Artist Rick Shaefer

April 18, 2017

Charcoal is the medium of choice for Rick Shaefer, whose powerful drawings reflect his fascination with, and mastery of, the “integrity of the line.”

Text by Robert Kiener

Bent over a waist-high, eight-foot-square table in his airy, light-filled studio, Fairfield-based artist Rick Shaefer seems lost in thought as he feverishly draws with charcoal on a massive sheet of white vellum. He works quickly but precisely, scratching out crisp black lines.

Pausing and standing back to inspect his progress, he explains why he prefers to create works in charcoal rather than paint, pencil, or some other medium. “It’s so primitive,” he says. “Our Paleolithic ancestors were scratching with burnt wood on the walls of caves, and I like to think—at the risk of sounding too romantic—that using charcoal somehow links me to what artists have been doing for thousands of years. I also like the tonality, the rich, crisp blacks on white that I get with charcoal.”

A former editorial and fashion photographer, he left photography in 1994 and began painting and experimenting with mixed media during what he terms his “everything goes” period. Five years ago he decided to concentrate on drawing.

“I’d always loved the power and preciseness of line and enjoyed making etchings, so I decided to try to create drawings that looked like huge etchings,” he says. To prepare himself, he spent months peering through a magnifying glass at drawings by Rembrandt and others, as well as woodcuts by Dürer.

“Rembrandt’s drawings fascinated me,” says Shaefer. “I studied how he laid down each line and marveled at his fussy and finished lines as well as his moments of spontaneity. I suppose I was trying to find out where the genius is.”

Shaefer’s work has been widely exhibited in both group and solo exhibitions, and is included in private and corporate collections such as Microsoft, American Express, and Prudential.

For the last five years or so he has focused largely on nature, depicting everything from animals to trees to cloudscapes. He creates large, often life-size drawings because the format gives him the freedom to be more gestural or, as he explains “more calligraphic.” “If I’m in the flow, it’s as if I am writing my way across the surface, like I am capturing thought in a hurried frenzy of note taking.” Also, he says, “I like life-size drawings because there’s something about the weight and size of the subjects I depict that demands contemplation.”

His most recent project, Refugee Trilogy, inspired by the ongoing European refugee crisis, echoes Baroque and Romantic paintings of the seventeenth and nineteenth centuries by artists such as Rubens and Géricault. Other works spring from events closer to home. For example, on a walk after a heavy winter storm, he was saddened to see a massive black oak that he had long admired toppled to the ground in a neighbor’s field. “Although it had fallen, it still had a majesty to it,” he says. “It looked like a beached whale, complete with a giant eye peering up at me.”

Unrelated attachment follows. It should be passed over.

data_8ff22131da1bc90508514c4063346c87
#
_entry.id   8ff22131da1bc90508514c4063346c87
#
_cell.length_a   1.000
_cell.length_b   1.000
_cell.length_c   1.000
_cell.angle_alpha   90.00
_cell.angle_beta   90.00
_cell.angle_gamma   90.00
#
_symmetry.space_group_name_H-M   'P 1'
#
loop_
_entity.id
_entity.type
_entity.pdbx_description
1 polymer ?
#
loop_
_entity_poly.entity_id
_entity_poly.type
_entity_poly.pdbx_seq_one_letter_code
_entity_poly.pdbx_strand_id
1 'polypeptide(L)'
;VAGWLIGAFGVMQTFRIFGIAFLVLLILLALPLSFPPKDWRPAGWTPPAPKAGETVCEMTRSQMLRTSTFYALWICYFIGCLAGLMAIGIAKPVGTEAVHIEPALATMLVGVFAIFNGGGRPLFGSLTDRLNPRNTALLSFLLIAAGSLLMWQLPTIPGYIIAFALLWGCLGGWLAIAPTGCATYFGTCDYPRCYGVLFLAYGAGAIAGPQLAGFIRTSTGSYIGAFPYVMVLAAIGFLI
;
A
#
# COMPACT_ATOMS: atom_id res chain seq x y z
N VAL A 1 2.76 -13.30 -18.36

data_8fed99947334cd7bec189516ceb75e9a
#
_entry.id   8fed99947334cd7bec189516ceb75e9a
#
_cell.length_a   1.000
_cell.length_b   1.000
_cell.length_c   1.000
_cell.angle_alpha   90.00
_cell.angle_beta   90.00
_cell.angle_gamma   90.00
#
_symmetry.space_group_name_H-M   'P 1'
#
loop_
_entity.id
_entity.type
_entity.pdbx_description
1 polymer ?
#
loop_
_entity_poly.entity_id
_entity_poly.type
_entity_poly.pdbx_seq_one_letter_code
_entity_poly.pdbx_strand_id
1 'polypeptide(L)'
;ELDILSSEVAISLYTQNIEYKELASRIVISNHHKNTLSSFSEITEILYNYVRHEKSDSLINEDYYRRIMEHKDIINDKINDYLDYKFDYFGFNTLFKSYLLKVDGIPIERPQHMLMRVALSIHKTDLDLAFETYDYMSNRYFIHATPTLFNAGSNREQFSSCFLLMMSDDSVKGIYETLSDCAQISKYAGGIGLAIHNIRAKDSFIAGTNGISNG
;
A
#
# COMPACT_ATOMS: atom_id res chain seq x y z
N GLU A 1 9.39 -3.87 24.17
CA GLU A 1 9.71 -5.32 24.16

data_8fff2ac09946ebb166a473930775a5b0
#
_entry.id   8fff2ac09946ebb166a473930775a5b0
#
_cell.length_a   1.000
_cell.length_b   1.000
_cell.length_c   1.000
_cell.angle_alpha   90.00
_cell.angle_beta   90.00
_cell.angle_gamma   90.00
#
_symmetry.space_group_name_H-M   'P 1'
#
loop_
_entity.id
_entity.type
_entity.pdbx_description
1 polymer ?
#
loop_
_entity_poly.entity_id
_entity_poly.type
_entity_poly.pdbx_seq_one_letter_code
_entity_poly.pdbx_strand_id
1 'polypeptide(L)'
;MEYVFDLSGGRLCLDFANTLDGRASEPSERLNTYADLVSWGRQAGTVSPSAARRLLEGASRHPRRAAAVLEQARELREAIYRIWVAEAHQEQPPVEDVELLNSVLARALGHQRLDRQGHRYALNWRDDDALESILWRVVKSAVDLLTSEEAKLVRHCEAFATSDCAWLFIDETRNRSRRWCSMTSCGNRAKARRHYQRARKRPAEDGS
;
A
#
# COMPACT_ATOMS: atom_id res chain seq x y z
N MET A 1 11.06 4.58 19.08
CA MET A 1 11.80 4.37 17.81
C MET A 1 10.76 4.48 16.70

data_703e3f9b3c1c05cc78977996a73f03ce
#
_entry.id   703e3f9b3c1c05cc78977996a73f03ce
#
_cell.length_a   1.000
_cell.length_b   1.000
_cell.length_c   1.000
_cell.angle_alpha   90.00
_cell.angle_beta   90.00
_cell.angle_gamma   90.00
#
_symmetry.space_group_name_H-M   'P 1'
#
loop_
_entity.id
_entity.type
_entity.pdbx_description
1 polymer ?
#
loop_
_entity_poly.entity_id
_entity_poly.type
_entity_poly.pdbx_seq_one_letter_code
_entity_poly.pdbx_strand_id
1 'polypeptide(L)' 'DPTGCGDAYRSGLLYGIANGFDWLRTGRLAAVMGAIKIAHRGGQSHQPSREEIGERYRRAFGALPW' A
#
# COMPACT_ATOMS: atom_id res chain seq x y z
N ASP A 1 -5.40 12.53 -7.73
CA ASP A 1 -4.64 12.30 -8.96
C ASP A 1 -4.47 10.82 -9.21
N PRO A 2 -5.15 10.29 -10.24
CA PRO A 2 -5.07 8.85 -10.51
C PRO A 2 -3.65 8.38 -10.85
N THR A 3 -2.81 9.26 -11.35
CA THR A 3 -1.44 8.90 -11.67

He photographed it—it was so huge he needed five shots—and made a five-panel, nineteen-foot-long charcoal drawing, Van Breems Oak, of the fallen beast.

Regular midafternoon visits by a mad crescendo of squawking crows outside his studio inspired Shaefer to draw an ongoing series of charcoal portraits of the noisy visitors. Because his large-scale drawings can take several months to complete, he describes his crow drawings as “light relief.” As he explains, “The crows are an interlude to break up the sometimes arduous process of drawing large animals and life-size trees. They are also just fun to draw because they have so much attitude.”

From a distance, Shaefer’s drawings may look like the work of a photorealist, but the closer a viewer gets to the work, the more evident is his mastery of line and his spontaneity. There is a richness that invites viewers to move in closer then back away only to return.

Shaefer has an interest in helping to spread awareness about endangered species, and he has drawn everything from snow leopards to the long-extinct Dodo bird to the Indian rhinoceros. His massive Indian Rhino, inspired in part by Dürer’s famous sixteenth-century woodcut, covers three panels. Does the triptych hold special meaning for Shaefer? “Well, it is a classical form,” he explains.

Then, with a wry smile, adds, “And I wouldn’t be able to get an eight-by-twelve-foot drawing out my studio door!” •

Editor’s note: Rich Shaefer is represented by the Sears Peyton Gallery in New York City and Los Angeles, To see more of his work, visit

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